And no, I’m not getting drunk a bunch. If any. But there have definitely been times over the past month where I really wanted to reach for that can, or a bottle. It’s been a real adventure around here, and maybe not in such a good way.
Times have been tough.
Writing has been close to a mission impossible, especially with the Afghan drama last month. One bright spot has been the success of the GoFundMe by some other advisors for our interpreters. That worked out well, with three times (nearly) in pledges then the requested amount. So that was cool.
Besides that I’ve really just been watching the seasons change, with the days growing inevitably shorter and crisper as we head into the fall. There’s a lot going on, but curiously there isn’t, also. It’s just being one of those years, and I thought it was something to do to at least give you, my readers, proof of life.
Yes, I am still here. No, I have not disappeared.
I need to return to the keyboard, there’s a lot of work that’s waiting on me to get done.
Especially on my Patreon website. I have enough material for now, but that stuff doesn’t write itself.
So all of us know the story about the sudden, chaotic and rushed departure from Afghanistan by US and Allied forces.
I think all of you know my opinion about how the withdrawal was handled.
However, this does not take away from the fact that there were desperate, heroic and valorous acts involved with getting our service members, civilian personnel and friends out.
I pull out my hair at the thought of those left behind. It is scandalous, and pure incompetence and treachery.
But many made it out, and today I celebrate this.
With great pleasure I’d like to announce a GoFundMe page for the interpreters and family of 3rd Battalion, 2nd Brigade, 209th ANA Corps.
Word has reached me that what remains of our battalion, the 3rd, have retreated into the Panshir and are still doing battle with the Taliban. How long this lasts, who knows. But it fills me with a somber pride that my men are giving it their all.
Yeah, I’ve been quiet lately. There’s a reason for that. Because I do not want to spend a ton of words raving about the abject debacle that we are watching unfold in Afghanistan, a place I know well.
However, I will talk about the situation a bit. There could be some readers who are curious what my opinion is. So I’ll give it to you.
First, some background, BLUF.
The end of my career was spent as an infantry advisor to 2nd Rifle Company, 3rd Battalion, 2nd Brigade, 209th Afghan National Army Corps. They say we were “training” forces, but what we really did was backstopped the ANA during combat operations, both large and small. I guess a couple of times I did hold some formal classes and ranges with those guys, but mostly it was patrols and operations.
By operations I mean sweeps, raids, deliberate attacks, ambushes, etc. We attacked and were attacked by the Taliban and other insurgent groups.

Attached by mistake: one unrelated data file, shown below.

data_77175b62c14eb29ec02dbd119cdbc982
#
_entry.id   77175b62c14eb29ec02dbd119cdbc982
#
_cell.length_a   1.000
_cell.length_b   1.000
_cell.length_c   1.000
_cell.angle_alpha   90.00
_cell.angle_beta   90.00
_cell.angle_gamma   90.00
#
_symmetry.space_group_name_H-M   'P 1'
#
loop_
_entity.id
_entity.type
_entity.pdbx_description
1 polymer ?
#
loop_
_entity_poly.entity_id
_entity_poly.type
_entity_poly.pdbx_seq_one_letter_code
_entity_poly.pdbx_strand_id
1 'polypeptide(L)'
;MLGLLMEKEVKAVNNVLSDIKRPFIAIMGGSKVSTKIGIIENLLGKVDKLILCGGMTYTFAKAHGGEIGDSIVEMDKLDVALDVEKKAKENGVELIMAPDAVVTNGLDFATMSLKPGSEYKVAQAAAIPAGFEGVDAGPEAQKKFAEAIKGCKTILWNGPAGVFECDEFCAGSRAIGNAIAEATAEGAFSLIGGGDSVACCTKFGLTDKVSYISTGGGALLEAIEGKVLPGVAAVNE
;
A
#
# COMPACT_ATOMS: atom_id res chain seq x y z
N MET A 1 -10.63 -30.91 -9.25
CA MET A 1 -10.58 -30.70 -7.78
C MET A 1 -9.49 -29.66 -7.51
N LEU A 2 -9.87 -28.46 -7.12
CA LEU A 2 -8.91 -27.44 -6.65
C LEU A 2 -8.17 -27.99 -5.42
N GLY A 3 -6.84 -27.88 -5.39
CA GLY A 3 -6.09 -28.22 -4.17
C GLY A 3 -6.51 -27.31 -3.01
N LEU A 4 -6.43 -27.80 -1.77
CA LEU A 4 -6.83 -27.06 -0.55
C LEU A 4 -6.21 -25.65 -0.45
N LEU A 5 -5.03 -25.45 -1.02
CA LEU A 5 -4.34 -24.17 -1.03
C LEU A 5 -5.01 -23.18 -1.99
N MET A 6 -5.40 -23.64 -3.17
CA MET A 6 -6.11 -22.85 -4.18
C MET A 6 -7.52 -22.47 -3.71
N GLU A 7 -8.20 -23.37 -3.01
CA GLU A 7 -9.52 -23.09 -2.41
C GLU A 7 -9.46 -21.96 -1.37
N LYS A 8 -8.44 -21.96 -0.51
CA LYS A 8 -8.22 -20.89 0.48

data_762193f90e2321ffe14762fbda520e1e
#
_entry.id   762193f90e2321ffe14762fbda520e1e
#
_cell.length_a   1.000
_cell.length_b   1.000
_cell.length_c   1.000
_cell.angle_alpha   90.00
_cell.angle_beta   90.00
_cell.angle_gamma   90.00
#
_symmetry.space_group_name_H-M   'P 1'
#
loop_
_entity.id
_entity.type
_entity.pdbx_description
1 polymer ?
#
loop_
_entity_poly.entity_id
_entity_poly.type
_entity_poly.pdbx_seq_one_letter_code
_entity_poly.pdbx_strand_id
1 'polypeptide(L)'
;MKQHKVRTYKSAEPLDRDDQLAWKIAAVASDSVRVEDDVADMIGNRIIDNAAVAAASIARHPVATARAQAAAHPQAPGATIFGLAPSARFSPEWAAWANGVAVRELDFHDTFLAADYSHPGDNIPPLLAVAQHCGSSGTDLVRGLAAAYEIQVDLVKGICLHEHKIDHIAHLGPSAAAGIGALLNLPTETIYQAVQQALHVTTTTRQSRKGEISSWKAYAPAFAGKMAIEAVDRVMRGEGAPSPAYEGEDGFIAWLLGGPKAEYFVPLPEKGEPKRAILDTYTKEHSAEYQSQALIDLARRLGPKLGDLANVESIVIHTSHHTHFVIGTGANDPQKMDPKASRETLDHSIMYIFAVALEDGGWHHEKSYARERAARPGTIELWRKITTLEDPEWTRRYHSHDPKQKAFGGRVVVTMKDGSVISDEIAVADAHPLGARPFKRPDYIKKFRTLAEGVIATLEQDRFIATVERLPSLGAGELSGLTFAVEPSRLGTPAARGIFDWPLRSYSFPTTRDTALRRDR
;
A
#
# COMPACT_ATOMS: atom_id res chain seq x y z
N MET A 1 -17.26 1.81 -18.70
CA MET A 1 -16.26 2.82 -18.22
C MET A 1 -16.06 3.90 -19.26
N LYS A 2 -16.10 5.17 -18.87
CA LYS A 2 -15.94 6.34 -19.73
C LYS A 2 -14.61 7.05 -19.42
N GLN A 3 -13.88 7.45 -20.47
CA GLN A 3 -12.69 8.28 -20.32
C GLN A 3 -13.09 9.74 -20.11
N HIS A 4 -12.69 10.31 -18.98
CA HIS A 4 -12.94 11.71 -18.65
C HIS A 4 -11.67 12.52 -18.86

I got to know what I saw as “my men.” I absorbed and breathed in their fierce warrior culture, the ethos of those rugged mountains.
Why did they fold this past week like a house of cards.
I’ll lay it out.
1. Name a modern army that can operate when all logistical support is withdrawn.
2. We made it clear that we would not support the Afghans after a declared date. So no prospect of help.
3. No air support, very limited Afghan air assets.
4. Years of infiltration by the Taliban, who are famously patient versus the US, who (in)famously are not.
5. The common soldier had pay, food, medical support, etc. witheld by corrupt officials.
6. High morale with Taliban, the opposite with the Afghan Army, who often felt abandoned by the central government.
7. Superior planning and execution by the Taliban.
That last point is simply the case. The Taliban rolled up the entire country in less than a week, the morale of the Army completely collapsed and disaster ensued.
I watched the footage of that C-17 taking off from Kabul with my mouth open in shock. The poor bastards mobbing a moving aircraft, people getting run over and falling to their deaths.
The most secure area in a combat zone is supposed to be the airhead. That footage told me that there was zero control or security for a US Air Force aircraft, cargo and crew. Heads should roll.
Heads should roll!
So far, I’m not seeing it. All that I’m seeing is “pass the buck” in Washington, regardless of what the President claims. It’s all mealy-mouthed bullsh*t up to this point, incredible betrayal, unforced errors and obfuscation.
I could b*tch about the waste of years of my life, the ultimate negation of my seemingly misspent youth, and the cavalier dismissal of my family’s sacrifice.
But that’s selfish and stupid compared to the scenes I’m witnessing on TV and the crushing tragedy being experienced right f*cking now by the Afghan people.
It’s like watching a car wreck. You can’t tear away your eyes. I avoid the news and it still finds a way to seep under the door and blow into my eyes.